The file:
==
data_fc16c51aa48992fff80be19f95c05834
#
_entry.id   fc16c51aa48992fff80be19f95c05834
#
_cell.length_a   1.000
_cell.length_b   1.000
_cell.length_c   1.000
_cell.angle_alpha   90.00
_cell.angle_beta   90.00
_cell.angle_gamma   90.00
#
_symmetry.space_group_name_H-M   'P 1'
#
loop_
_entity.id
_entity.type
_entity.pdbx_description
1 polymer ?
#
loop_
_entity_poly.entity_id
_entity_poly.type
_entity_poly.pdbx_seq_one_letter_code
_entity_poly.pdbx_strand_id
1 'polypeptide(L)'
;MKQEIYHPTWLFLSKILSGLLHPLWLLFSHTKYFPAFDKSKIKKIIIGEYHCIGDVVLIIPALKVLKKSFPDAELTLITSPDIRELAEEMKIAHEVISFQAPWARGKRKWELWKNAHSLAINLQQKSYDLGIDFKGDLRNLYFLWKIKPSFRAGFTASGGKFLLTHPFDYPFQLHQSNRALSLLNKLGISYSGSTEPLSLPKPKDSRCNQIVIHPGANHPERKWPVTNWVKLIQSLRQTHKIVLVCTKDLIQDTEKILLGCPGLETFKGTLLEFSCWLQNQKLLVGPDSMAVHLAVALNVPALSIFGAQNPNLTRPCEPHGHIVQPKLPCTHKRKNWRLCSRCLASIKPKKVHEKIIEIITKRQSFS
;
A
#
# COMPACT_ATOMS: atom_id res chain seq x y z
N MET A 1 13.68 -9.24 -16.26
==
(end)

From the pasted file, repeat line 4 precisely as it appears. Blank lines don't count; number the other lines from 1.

#